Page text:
Surely the time has gone by when we need to run a Service like this on the principle of the old school tie rather than on merits. I hope the hon. and gallant Member in his reply will not raise the question which was put, although very informally, by his chief that there was no snobbery or difference between the men and the officers. Nobody said that there was. The snobbery is not there, but on the opposite side of the House. I do not refer to the hon. and gallant Gentleman but to what he represents. The fault is not with the men or with the officers. They feel that this is an unworthy distinction. The fault is in the administration which perpetuates things merely because they obtain in other Services, and without seeing that a different state of affairs exist in the Service about which I am speaking. That is the whole question which I want the hon. and gallant Member and his Department to consider.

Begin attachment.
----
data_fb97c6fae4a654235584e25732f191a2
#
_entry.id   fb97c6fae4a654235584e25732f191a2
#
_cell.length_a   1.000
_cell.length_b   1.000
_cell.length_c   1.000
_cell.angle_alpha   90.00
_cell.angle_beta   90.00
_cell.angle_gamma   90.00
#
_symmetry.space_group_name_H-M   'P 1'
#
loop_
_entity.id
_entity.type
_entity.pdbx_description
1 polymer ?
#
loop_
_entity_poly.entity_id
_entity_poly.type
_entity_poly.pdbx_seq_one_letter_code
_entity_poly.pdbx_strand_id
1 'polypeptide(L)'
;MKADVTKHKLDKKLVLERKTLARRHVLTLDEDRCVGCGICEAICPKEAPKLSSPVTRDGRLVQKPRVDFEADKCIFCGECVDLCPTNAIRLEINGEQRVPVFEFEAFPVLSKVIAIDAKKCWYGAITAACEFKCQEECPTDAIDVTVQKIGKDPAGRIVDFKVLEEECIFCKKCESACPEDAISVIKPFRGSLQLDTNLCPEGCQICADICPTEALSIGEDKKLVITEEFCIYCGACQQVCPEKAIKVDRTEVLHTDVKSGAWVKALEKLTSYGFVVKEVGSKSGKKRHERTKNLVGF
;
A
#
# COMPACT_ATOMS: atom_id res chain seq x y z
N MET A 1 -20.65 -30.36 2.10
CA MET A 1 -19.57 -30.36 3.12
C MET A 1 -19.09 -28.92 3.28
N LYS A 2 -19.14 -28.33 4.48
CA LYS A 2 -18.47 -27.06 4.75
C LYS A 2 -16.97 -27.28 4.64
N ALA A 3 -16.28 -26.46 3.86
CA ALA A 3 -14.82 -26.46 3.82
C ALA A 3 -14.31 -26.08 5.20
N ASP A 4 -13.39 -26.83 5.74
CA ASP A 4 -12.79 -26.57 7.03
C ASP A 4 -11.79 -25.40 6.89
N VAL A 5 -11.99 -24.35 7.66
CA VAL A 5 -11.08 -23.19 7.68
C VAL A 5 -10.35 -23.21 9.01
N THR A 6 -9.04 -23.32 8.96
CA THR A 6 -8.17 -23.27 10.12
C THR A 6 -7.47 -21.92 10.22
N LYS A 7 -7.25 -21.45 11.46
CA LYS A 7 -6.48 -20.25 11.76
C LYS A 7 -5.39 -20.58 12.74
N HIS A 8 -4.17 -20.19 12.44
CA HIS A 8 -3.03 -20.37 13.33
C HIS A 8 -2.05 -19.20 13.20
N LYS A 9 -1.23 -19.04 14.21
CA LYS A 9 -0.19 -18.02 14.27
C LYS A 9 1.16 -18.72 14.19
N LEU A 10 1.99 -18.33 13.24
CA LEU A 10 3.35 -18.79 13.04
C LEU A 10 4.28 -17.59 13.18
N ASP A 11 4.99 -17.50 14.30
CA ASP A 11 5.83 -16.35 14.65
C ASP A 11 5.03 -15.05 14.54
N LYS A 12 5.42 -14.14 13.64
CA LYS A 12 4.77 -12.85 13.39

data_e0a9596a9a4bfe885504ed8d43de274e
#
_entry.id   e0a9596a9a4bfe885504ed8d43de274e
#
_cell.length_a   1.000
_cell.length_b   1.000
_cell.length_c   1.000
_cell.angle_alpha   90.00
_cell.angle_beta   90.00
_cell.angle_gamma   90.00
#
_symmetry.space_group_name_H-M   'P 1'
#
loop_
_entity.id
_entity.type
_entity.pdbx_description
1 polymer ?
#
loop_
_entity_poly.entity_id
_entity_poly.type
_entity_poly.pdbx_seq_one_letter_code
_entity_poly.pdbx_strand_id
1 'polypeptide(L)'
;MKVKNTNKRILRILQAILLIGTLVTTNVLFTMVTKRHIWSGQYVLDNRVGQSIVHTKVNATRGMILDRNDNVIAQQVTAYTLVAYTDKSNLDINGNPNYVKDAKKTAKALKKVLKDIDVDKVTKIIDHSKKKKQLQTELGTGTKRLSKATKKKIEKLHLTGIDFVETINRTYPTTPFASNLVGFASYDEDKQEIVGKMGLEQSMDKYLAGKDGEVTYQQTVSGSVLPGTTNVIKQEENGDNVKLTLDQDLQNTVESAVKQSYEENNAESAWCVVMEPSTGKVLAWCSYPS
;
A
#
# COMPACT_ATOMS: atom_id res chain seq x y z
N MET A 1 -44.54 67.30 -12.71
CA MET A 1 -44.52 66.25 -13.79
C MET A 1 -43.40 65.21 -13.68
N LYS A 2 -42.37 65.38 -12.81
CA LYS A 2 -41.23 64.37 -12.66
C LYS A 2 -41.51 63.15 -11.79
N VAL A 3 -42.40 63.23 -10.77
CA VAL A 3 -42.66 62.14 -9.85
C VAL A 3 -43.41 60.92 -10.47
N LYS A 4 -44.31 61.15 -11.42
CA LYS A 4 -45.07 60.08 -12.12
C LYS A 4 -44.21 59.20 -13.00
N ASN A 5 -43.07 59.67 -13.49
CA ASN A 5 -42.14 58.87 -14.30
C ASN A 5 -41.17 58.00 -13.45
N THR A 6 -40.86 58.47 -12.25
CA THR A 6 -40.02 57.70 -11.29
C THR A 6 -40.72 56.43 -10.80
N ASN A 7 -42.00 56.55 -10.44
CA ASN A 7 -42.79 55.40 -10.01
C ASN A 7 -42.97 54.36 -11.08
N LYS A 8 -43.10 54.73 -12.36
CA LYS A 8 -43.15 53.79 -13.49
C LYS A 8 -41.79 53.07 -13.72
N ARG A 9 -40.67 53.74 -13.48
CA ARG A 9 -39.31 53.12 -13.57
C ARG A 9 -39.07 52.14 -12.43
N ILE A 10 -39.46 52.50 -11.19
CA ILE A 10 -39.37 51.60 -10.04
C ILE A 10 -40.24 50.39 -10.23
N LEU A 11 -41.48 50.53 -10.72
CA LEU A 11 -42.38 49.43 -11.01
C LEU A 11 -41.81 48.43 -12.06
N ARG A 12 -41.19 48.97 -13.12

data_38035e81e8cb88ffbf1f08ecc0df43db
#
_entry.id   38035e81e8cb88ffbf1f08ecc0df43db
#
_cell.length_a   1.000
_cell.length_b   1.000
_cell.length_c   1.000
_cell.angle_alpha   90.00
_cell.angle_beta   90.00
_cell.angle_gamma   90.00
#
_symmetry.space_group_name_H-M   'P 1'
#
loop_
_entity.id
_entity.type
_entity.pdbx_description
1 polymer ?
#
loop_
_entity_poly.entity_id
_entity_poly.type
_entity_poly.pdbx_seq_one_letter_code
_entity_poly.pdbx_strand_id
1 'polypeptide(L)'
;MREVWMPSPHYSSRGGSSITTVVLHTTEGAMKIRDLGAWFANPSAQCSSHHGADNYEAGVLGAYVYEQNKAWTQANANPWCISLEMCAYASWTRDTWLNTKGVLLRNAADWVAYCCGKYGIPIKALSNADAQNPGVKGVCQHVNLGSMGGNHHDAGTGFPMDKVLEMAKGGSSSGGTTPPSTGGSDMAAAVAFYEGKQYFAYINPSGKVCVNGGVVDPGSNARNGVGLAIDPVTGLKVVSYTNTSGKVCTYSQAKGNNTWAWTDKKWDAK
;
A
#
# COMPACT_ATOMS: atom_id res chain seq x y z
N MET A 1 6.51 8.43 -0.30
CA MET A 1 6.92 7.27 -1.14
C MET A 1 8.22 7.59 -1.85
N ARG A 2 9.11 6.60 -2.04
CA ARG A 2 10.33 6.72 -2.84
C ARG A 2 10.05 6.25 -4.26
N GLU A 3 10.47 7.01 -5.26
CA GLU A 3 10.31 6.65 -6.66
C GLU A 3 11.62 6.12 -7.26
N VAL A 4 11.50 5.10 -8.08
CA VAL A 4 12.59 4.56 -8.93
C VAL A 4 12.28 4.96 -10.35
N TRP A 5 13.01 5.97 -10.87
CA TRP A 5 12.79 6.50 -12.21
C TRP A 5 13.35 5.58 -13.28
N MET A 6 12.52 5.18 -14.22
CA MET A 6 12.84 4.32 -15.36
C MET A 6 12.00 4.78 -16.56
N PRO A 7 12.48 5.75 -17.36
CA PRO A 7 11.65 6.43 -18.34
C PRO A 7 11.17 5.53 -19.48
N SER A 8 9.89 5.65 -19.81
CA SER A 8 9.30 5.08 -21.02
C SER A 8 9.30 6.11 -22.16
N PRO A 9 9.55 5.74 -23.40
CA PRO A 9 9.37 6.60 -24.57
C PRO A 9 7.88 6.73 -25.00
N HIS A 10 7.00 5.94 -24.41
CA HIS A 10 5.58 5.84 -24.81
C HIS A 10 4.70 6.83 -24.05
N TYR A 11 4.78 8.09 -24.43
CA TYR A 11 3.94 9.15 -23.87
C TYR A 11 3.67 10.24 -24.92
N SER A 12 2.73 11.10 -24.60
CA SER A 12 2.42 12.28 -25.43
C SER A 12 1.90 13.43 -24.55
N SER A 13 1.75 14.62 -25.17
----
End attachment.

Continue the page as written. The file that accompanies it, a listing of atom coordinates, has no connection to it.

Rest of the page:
I imagine that I shall get the old reply: These things exist, and these people value these things, etc. I have, for instance, been told that those who win the Military Medal are just as proud as if they won any other kind of award; is that a suggestion that they would be less proud at winning the Distinguished Flying Medal? I do not care which award you make it; there is no need for a distinction of award merely on class grounds—because that is all it amounts to—for men who are performing equal service. To say anything further would merely be repeating the same point. I hope I have put the point very simply and in a few words. Even the Chancellor of the Exchequer, who, we know, is an adept, managed to put this thing off for a good number of months, but he never went so far as one who has the reputation of being a little further advanced than his present chief, in defending this archaic system. In justice to the men in this Service, I hope that we have reached a point where we are prepared to set aside class considerations and to remember that we are in a war in which everybody has to do his part, and in which we have not got an Army or an Air Force based upon some economic urge, but in which everybody goes because he feels he is called to the defence of his country. We give the Victoria 793 Cross to men of outstanding bravery, regardless of whether they are in the ranks or not. In fact, I believe I am right in saying that a sergeant pilot has the honour of being the youngest holder of that decoration. The time has passed for perpetuating these differences. I hope the hon. Gentleman and his Department will think again and see that these distinctions are no longer maintained, but that one award, call it what you will, shall be given to the pilot, whether he be a sergeant or a commissioned officer, for services of equal merit and bravery.